Pontheolla T. Williams: On "A Letter from Phyllis Wheatley"
"A Letter from Phyllis Wheatley" is notable for the fresh insight it gives on what could have been the response of the colonial poet to her visit in England. It belies the beliefs of some that she was a docile and gratified participant in her own slavery. Her voyage from America to England prompts her recollections of the "horrors" of the "middle passage," the voyage to America, and slavery. In England she was gratified when "the Countess," her patron, praised her poetry, but she resented the segregated dining area where she was seated. She learned that what seemed like "Eden" also had its "serpent" when she was called a "Cannibal Mockingbird" at the same time she was being feted at teas. Nevertheless, she kept her sense of humor when a young "Chimney Sweep" asked her if she, too, were a sweep. Her forbearance, a saving grace, came from her deeply religious faith.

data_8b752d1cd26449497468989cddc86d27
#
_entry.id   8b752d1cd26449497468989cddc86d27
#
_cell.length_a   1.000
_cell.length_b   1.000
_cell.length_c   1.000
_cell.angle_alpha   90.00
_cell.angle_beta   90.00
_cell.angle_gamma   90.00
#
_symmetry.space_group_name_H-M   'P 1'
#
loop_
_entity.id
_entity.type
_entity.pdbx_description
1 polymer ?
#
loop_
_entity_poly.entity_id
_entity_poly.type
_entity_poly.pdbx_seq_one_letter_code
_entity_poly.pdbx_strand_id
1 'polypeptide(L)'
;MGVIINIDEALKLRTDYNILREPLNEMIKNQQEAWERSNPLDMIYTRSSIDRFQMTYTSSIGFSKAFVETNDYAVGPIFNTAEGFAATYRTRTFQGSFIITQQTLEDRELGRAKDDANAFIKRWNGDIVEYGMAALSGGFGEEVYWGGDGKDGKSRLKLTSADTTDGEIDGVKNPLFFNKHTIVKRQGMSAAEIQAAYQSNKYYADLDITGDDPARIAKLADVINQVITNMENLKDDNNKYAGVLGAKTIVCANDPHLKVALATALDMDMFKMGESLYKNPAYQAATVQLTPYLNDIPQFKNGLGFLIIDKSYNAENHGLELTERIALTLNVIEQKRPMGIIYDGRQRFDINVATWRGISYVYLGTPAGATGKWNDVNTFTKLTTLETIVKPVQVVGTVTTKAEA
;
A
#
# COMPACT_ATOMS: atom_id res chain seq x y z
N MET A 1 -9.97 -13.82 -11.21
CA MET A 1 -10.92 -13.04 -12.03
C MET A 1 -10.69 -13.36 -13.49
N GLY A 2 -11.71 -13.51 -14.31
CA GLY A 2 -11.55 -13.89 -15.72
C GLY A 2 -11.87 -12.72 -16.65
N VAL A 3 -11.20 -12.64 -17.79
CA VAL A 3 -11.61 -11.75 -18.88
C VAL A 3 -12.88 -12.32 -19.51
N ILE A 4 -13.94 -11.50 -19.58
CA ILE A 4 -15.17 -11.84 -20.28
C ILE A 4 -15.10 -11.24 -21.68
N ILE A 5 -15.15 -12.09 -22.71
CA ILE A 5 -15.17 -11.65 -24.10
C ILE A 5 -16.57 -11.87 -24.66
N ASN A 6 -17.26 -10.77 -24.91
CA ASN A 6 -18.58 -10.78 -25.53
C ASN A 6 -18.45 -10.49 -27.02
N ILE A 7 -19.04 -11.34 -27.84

From Robert Hayden: A Critical Analysis of His Poetry. Copyright © 1987 by the Board of Trustees of the University of Illinois.
|Title||Pontheolla T. Williams: On "A Letter from Phyllis Wheatley"||Type of Content||Criticism|
|Criticism Author||Pontheolla T. Williams||Criticism Target||Robert Hayden|
|Criticism Type||Poet||Originally Posted||21 Sep 2014|
|Publication Status||Excerpted Criticism||Publication||No Data|
|Printer Friendly||View||PDF Version||View|
|Contexts||No Data||Tags||colonial, slavery, docile, horrrors, middle passage, segregated, Eden, Cannibal Mockingbird, humor, Religion, faith|